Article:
REALTORS® Reminded of Obligations to Clients
“Don’t Take the Risk of Providing Services in an Area You’re Unfamiliar With.” – RECBC
Once again (June, 2015) REALTORS® are being reminded by the Real Estate Council of British Columbia (RECBC), about the dangers of stepping outside their comfort zone.
“Even in a hot property market, you can’t afford to run the risk of trying to provide services to clients in an area of real estate you are unfamiliar with. Whether your prospective clients want you to help them buy or sell a type of property you haven’t handled before, or whether they’re interested in buying or selling in an area that’s not well known to you, think twice about trying to provide these services.”
REALTORS® have a legal obligation to uphold the integrity of their clients, while protecting and promoting their interests. This means that you should expect a REALTOR® to know your neighbourhood, provide the highest possible level of choice, and take care of all your specific real estate needs.
“There are often situations where a prudent licensee should refer business to someone who is more knowledgeable in a particular market or to another licensee within the brokerage who has the knowledge and experience to assist the clients.”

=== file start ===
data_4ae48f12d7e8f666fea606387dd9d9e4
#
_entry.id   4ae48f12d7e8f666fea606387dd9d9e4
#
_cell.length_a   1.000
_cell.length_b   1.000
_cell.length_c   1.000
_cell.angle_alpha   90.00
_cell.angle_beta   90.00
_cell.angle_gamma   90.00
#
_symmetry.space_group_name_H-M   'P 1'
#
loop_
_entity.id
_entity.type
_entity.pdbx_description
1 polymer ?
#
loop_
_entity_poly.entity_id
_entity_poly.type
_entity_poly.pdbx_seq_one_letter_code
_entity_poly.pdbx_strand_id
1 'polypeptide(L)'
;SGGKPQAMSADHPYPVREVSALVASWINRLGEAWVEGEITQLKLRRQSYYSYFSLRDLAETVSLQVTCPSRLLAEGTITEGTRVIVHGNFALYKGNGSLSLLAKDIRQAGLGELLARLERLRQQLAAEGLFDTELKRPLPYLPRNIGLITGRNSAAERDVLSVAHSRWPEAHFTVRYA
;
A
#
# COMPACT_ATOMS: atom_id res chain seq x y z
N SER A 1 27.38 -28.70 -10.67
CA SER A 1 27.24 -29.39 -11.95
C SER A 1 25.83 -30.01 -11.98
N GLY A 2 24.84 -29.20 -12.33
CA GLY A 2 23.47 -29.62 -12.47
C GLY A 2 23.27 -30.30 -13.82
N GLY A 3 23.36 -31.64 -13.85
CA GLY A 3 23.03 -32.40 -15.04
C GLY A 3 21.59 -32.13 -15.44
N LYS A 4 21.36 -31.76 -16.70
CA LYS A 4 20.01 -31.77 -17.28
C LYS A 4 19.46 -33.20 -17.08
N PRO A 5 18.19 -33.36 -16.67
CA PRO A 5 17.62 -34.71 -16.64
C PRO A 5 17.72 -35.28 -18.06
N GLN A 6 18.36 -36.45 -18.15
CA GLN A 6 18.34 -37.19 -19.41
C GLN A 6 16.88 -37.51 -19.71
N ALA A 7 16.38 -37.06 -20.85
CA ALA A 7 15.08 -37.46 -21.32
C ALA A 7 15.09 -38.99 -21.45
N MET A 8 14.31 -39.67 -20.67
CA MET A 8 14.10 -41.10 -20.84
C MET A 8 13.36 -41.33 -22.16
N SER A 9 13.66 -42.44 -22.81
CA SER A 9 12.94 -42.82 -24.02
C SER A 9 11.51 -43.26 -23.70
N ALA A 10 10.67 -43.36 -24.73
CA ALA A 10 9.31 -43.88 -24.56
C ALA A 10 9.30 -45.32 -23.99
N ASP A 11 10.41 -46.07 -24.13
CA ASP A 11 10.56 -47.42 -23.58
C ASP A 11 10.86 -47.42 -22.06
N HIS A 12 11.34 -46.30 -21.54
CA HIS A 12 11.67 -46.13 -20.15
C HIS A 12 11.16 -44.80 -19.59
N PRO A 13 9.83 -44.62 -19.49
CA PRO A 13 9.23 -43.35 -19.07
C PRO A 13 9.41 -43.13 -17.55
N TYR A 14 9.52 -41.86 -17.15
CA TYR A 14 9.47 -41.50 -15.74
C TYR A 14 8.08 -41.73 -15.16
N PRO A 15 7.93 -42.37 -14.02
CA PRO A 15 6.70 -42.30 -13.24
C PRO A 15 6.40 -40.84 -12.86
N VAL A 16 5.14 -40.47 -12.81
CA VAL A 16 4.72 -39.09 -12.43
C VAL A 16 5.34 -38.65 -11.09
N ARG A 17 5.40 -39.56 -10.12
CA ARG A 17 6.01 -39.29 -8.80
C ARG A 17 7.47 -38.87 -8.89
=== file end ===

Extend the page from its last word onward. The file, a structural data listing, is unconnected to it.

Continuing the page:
In the past year I have referred, two sales in Richmond and another in Metrotown, to other REALTORS®, so if you want to buy or sell outside of the Tri-cities, I will either refer you to a local expert, or occasionally co-list.
RECBC rules require REALTORS® to, “advise the client to seek independent professional advice on matters outside of the expertise of the licensee.” “That applies not only to professional knowledge outside of real estate, but also to real estate matters that aren’t your specialty, and to issues affecting real estate in locations that you are not familiar with.”
In the various neighbourhoods of the Tri-Cities, things like transit, traffic, OCP, the Murray-connector, flood plains, zoning, schools, or the trains that have rumbled through here for over 100 years, are some topical examples where a buyer will likely want to be adequately informed.
I’d strongly recommend anyone considering buying or selling to really do proper due diligence when choosing a REALTOR®.
We’ve seen many news clips throughout Metro, where a new homeowner is objecting to what is often something, known, expected, and allowed, in their new neighbourhood. I’d first question whether they had a local REALTOR® to guide them, because this misguided opposition from newcomers to pre-existing conditions tells me they didn’t do their own due diligence, or worse, they were given wrong information.
…more thoughts here: Be Aware of the “Everywhere Specialist”